URBANA — Students at the University of Illinois are urging trustees not to invest the UI's money in coal, saying the fossil fuel accelerates climate change and endangers the environment and human health.
The university has no direct investments in coal, a spokesman said Friday, but it's not ready to make any changes to its investment policy.
The group UIUC Beyond Coal sponsored a rally Friday in front of the absent Alma Mater statue, asking the university to divest of any holdings in coal operations.
Speakers cited a litany of complaints about coal, from groundwater contamination to hazardous emissions that contribute to global warming to toxic waste from the coal ash left after coal is burned.
Sophomore Drew O'Brien said people around the world are affected by climate change, caused in part by energy use in the United States.
"We cannot just stand by and let that happen any more. We want to stop letting our money go to coal companies," he said.
The Illinois Student Senate passed a resolution last week demanding that the UI not invest directly in coal-mining or coal-utility companies. Students plan to ask UI trustees to support the resolution at an upcoming meeting, said Katie Mimnaugh, graduate student in natural resources and environmental sciences.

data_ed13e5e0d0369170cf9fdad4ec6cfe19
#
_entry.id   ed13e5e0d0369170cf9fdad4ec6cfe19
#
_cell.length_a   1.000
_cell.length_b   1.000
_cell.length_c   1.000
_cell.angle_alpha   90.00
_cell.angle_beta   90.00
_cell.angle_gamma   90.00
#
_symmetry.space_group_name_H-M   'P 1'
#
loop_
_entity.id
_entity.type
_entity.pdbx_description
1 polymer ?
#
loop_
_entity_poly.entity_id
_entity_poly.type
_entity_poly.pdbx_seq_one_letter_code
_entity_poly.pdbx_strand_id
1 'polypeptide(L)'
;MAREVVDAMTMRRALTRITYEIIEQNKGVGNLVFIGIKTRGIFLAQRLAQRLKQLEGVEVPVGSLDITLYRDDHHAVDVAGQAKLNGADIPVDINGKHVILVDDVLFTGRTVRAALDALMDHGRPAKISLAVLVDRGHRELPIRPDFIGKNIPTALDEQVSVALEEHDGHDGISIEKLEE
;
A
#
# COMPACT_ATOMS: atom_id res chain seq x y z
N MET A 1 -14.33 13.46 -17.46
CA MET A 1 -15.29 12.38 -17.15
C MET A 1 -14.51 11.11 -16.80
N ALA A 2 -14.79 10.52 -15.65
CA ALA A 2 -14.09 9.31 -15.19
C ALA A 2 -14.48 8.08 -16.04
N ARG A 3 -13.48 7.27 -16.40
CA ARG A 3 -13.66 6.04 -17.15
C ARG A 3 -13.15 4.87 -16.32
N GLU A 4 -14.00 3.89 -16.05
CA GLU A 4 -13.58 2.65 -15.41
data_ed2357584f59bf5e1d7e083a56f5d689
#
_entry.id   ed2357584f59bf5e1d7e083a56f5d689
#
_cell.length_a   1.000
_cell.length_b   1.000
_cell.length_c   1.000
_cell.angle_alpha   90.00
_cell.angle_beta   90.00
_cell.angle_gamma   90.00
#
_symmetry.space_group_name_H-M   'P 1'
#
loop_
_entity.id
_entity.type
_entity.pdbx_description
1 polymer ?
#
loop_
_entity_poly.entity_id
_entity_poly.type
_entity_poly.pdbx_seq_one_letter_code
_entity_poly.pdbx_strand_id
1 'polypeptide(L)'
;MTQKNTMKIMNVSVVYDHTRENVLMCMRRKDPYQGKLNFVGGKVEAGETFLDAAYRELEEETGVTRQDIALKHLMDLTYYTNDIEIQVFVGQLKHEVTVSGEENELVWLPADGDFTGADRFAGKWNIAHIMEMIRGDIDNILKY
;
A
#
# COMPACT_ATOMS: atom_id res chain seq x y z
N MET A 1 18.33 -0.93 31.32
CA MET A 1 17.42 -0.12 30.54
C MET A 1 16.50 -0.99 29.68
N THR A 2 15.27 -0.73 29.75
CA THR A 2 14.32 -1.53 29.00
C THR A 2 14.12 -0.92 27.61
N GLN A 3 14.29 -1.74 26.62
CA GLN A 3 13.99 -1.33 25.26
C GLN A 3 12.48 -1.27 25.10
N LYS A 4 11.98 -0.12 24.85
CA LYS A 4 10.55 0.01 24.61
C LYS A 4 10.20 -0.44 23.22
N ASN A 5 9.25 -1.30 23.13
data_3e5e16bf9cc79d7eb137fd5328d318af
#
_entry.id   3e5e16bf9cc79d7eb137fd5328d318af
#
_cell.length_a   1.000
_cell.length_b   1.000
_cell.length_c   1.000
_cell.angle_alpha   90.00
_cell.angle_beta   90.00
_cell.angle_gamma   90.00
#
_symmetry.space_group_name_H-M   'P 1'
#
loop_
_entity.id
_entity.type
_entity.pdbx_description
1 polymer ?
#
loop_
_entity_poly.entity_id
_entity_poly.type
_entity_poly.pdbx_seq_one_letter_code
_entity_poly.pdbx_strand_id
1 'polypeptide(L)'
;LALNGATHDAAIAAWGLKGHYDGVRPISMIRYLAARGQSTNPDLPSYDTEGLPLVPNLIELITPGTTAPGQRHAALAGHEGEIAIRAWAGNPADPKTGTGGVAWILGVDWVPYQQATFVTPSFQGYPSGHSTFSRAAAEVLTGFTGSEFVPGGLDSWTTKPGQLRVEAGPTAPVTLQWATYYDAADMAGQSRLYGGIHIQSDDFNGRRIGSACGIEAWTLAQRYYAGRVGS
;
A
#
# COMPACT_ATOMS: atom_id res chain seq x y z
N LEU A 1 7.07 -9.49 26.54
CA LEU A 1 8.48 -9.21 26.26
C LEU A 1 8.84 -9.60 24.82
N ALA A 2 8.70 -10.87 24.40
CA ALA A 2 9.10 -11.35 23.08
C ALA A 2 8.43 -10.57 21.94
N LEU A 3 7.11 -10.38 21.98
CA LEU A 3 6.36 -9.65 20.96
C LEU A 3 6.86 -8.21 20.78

UI officials said Friday the university has no direct investments in coal companies, and at most has about $8 million invested indirectly through stock market index funds in a group of companies identified by coal opponents as the "Filthy 15."
Peter Newman, UI senior assistant vice president for treasury operations, said the university's active endowment is about $375 million, and no more than 1 percent to 2 percent of that is invested in those companies through index funds, which are tied to general stock market performance.
"They're passive investments. The index managers buy the whole market," Newman said.
The rest of the UI's $1.7 billion endowment is managed by the UI Foundation, which also has no direct investments in coal, though it may have some indirectly invested through index or managed funds, said spokesman Don Kojich. The foundation has no policy regarding investments in energy companies or fossil fuels, Kojich said.
"Our board has the fiduciary responsibility to try to secure the best returns possible, and in turn those revenues are redistributed and reallocated back to the university," he said.
University spokesman Tom Hardy said the UI has reduced its use of coal-generated power as part of sustainability initiatives and agreed to stop using coal at Abbott Power Plant by 2017.
"We've made a commitment to increased renewable energy," Hardy said, adding, "At this stage, we're not ready to say we would change our current investment management policy for our active endowment."
At the rally, Mimnaugh said, "Just because the university doesn't use coal doesn't mean it's not culpable."
Brian Perbix of the Prairie Rivers Network said coal mines pollute Illinois waterways with arsenic, mercury and other toxins, and when they close after two or three decades, those problems are left behind.